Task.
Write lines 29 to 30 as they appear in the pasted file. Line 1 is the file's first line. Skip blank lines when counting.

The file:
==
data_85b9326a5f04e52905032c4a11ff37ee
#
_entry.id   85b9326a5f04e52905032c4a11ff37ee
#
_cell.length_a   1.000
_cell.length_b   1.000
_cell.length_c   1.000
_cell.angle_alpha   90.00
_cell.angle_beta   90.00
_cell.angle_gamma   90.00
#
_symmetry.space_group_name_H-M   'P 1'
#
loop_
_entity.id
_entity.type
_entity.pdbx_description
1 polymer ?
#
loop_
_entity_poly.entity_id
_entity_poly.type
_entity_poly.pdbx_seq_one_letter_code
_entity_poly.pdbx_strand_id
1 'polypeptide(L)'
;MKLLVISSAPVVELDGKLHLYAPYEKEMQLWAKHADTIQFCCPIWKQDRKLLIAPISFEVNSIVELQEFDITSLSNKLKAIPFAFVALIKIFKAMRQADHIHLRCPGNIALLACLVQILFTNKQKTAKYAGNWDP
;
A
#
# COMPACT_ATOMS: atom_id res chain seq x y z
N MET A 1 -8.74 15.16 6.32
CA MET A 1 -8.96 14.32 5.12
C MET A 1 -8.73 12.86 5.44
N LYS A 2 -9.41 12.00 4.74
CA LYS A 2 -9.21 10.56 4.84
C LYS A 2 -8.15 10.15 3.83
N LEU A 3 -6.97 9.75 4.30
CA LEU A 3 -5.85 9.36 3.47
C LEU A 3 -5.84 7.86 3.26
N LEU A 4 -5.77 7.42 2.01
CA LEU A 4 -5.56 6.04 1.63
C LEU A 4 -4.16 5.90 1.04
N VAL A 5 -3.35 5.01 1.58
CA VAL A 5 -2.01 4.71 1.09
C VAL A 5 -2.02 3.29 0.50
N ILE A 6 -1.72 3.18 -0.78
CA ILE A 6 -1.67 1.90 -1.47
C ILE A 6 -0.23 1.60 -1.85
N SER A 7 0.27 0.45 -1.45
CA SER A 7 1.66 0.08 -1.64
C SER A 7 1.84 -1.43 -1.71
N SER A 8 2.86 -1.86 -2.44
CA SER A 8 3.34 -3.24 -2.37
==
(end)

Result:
#
# COMPACT_ATOMS: atom_id res chain seq x y z